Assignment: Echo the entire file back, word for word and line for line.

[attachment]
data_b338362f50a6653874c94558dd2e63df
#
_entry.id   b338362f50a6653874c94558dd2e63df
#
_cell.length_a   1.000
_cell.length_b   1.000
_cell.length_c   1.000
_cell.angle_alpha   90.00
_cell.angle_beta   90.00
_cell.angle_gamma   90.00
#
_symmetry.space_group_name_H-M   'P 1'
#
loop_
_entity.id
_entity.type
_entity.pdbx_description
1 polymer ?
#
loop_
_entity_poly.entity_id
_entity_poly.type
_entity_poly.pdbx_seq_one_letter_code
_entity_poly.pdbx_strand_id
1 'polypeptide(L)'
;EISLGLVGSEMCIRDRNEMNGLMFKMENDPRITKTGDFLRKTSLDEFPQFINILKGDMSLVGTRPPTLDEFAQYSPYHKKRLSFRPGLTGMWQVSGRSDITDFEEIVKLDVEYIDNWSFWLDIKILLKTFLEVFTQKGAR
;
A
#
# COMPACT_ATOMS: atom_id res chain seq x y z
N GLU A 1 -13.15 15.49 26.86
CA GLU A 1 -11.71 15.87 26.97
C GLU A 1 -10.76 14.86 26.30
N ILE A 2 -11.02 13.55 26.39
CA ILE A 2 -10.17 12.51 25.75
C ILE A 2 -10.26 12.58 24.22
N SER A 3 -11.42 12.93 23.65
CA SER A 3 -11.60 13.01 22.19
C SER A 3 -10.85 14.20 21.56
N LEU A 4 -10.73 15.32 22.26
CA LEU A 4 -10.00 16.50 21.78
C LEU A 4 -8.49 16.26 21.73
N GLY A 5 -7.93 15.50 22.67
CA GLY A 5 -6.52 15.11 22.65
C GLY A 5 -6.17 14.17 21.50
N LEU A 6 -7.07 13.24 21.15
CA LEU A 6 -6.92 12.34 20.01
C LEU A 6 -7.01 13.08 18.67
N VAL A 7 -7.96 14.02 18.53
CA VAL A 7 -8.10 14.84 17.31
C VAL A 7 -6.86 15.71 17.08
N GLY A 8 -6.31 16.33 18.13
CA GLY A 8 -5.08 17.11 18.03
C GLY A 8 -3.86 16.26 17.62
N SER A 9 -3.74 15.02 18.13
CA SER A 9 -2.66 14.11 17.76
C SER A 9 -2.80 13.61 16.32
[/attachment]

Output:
data_b338362f50a6653874c94558dd2e63df
#
_entry.id   b338362f50a6653874c94558dd2e63df
#
_cell.length_a   1.000
_cell.length_b   1.000
_cell.length_c   1.000
_cell.angle_alpha   90.00
_cell.angle_beta   90.00
_cell.angle_gamma   90.00
#
_symmetry.space_group_name_H-M   'P 1'
#
loop_
_entity.id
_entity.type
_entity.pdbx_description
1 polymer ?
#
loop_
_entity_poly.entity_id
_entity_poly.type
_entity_poly.pdbx_seq_one_letter_code
_entity_poly.pdbx_strand_id
1 'polypeptide(L)'
;EISLGLVGSEMCIRDRNEMNGLMFKMENDPRITKTGDFLRKTSLDEFPQFINILKGDMSLVGTRPPTLDEFAQYSPYHKKRLSFRPGLTGMWQVSGRSDITDFEEIVKLDVEYIDNWSFWLDIKILLKTFLEVFTQKGAR
;
A
#
# COMPACT_ATOMS: atom_id res chain seq x y z
N GLU A 1 -13.15 15.49 26.86
CA GLU A 1 -11.71 15.87 26.97
C GLU A 1 -10.76 14.86 26.30
N ILE A 2 -11.02 13.55 26.39
CA ILE A 2 -10.17 12.51 25.75
C ILE A 2 -10.26 12.58 24.22
N SER A 3 -11.42 12.93 23.65
CA SER A 3 -11.60 13.01 22.19
C SER A 3 -10.85 14.20 21.56
N LEU A 4 -10.73 15.32 22.26
CA LEU A 4 -10.00 16.50 21.78
C LEU A 4 -8.49 16.26 21.73
N GLY A 5 -7.93 15.50 22.67
CA GLY A 5 -6.52 15.11 22.65
C GLY A 5 -6.17 14.17 21.50
N LEU A 6 -7.07 13.24 21.15
CA LEU A 6 -6.92 12.34 20.01
C LEU A 6 -7.01 13.08 18.67
N VAL A 7 -7.96 14.02 18.53
CA VAL A 7 -8.10 14.84 17.31
C VAL A 7 -6.86 15.71 17.08
N GLY A 8 -6.31 16.33 18.13
CA GLY A 8 -5.08 17.11 18.03
C GLY A 8 -3.86 16.26 17.62
N SER A 9 -3.74 15.02 18.13
CA SER A 9 -2.66 14.11 17.76
C SER A 9 -2.80 13.61 16.32